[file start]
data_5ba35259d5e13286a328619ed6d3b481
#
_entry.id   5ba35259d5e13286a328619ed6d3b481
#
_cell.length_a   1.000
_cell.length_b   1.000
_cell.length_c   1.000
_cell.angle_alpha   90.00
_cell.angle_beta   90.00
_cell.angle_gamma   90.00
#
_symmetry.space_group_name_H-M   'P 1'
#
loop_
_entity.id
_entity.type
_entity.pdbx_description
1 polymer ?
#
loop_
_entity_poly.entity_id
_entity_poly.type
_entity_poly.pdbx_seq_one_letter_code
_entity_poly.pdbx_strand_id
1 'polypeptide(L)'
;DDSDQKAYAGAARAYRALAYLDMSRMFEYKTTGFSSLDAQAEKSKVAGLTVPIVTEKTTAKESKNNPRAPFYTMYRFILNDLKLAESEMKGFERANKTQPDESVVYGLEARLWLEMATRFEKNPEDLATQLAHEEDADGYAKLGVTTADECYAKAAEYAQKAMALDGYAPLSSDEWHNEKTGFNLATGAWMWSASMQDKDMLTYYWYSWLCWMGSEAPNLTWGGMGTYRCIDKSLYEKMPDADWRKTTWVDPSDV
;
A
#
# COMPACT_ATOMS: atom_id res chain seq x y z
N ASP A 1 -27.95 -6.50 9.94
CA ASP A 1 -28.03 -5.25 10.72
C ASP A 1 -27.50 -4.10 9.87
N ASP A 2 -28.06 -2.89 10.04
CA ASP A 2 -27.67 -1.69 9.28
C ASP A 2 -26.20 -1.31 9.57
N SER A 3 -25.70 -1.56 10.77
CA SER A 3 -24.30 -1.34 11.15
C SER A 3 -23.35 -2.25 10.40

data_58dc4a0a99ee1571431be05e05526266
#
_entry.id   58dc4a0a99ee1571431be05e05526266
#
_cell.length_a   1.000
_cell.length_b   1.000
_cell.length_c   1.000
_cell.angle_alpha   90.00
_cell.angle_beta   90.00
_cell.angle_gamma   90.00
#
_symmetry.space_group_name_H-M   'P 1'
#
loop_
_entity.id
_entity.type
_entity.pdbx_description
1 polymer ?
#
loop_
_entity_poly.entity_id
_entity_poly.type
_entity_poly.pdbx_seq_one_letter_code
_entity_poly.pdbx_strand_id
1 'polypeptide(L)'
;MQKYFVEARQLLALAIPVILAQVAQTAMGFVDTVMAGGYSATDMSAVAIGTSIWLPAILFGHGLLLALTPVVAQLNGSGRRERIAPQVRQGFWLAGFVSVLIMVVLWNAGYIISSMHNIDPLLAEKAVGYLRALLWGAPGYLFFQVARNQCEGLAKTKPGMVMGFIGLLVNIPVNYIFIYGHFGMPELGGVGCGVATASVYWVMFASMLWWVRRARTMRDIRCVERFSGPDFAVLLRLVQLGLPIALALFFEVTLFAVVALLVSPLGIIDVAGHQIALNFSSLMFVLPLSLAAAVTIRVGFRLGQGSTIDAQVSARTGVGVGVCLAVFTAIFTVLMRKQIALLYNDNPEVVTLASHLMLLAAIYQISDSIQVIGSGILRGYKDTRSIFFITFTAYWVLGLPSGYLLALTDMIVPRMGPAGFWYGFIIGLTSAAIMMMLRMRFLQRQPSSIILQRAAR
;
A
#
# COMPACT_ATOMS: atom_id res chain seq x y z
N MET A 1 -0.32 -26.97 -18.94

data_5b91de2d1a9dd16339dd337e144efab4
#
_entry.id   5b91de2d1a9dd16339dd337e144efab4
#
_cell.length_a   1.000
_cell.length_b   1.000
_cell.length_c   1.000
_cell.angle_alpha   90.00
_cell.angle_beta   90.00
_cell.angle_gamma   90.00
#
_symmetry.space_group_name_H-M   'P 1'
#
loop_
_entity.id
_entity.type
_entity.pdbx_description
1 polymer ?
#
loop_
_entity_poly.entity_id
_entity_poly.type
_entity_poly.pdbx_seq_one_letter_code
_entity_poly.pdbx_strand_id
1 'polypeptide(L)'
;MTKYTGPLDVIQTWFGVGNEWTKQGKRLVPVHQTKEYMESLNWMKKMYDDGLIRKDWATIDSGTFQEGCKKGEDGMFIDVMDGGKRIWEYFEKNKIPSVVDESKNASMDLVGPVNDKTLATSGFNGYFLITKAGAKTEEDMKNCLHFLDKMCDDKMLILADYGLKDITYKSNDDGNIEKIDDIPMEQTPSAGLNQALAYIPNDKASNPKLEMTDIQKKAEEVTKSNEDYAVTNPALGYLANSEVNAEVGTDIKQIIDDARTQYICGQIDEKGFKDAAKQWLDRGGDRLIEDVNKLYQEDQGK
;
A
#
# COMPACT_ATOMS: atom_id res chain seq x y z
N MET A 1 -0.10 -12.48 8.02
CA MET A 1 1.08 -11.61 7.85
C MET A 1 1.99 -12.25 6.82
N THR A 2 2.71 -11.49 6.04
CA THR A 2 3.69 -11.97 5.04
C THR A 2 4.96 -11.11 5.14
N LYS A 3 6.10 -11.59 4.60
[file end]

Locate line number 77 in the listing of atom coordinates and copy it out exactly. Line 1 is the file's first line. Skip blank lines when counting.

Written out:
_cell.length_c   1.000